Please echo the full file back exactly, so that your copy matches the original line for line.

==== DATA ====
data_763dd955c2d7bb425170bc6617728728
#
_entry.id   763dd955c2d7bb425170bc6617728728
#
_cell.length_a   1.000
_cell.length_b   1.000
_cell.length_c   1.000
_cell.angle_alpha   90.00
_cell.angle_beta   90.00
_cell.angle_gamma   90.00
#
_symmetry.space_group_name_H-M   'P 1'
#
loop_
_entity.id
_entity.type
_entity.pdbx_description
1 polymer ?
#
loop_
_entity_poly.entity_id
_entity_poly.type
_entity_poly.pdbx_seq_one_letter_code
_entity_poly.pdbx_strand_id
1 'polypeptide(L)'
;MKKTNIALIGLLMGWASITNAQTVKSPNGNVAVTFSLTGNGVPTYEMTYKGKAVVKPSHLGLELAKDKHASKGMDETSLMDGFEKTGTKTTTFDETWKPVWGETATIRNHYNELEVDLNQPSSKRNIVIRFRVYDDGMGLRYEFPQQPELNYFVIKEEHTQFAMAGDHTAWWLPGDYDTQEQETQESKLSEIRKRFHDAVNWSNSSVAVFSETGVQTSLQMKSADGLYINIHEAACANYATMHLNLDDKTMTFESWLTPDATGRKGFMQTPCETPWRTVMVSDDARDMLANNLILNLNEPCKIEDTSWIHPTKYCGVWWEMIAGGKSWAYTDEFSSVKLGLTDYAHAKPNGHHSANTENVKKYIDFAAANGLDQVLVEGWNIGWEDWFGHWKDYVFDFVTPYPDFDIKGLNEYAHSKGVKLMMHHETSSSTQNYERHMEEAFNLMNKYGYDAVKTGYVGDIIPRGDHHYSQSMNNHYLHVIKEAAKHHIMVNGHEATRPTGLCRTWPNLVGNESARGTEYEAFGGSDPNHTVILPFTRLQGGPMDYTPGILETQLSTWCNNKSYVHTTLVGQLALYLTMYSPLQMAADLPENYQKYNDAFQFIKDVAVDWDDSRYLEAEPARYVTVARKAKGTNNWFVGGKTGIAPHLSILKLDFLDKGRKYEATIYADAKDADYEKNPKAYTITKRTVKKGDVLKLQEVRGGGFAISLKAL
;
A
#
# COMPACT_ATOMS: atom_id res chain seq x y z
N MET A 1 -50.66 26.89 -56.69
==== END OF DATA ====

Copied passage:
data_763dd955c2d7bb425170bc6617728728
#
_entry.id   763dd955c2d7bb425170bc6617728728
#
_cell.length_a   1.000
_cell.length_b   1.000
_cell.length_c   1.000
_cell.angle_alpha   90.00
_cell.angle_beta   90.00
_cell.angle_gamma   90.00
#
_symmetry.space_group_name_H-M   'P 1'
#
loop_
_entity.id
_entity.type
_entity.pdbx_description
1 polymer ?
#
loop_
_entity_poly.entity_id
_entity_poly.type
_entity_poly.pdbx_seq_one_letter_code
_entity_poly.pdbx_strand_id
1 'polypeptide(L)'
;MKKTNIALIGLLMGWASITNAQTVKSPNGNVAVTFSLTGNGVPTYEMTYKGKAVVKPSHLGLELAKDKHASKGMDETSLMDGFEKTGTKTTTFDETWKPVWGETATIRNHYNELEVDLNQPSSKRNIVIRFRVYDDGMGLRYEFPQQPELNYFVIKEEHTQFAMAGDHTAWWLPGDYDTQEQETQESKLSEIRKRFHDAVNWSNSSVAVFSETGVQTSLQMKSADGLYINIHEAACANYATMHLNLDDKTMTFESWLTPDATGRKGFMQTPCETPWRTVMVSDDARDMLANNLILNLNEPCKIEDTSWIHPTKYCGVWWEMIAGGKSWAYTDEFSSVKLGLTDYAHAKPNGHHSANTENVKKYIDFAAANGLDQVLVEGWNIGWEDWFGHWKDYVFDFVTPYPDFDIKGLNEYAHSKGVKLMMHHETSSSTQNYERHMEEAFNLMNKYGYDAVKTGYVGDIIPRGDHHYSQSMNNHYLHVIKEAAKHHIMVNGHEATRPTGLCRTWPNLVGNESARGTEYEAFGGSDPNHTVILPFTRLQGGPMDYTPGILETQLSTWCNNKSYVHTTLVGQLALYLTMYSPLQMAADLPENYQKYNDAFQFIKDVAVDWDDSRYLEAEPARYVTVARKAKGTNNWFVGGKTGIAPHLSILKLDFLDKGRKYEATIYADAKDADYEKNPKAYTITKRTVKKGDVLKLQEVRGGGFAISLKAL
;
A
#
# COMPACT_ATOMS: atom_id res chain seq x y z
N MET A 1 -50.66 26.89 -56.69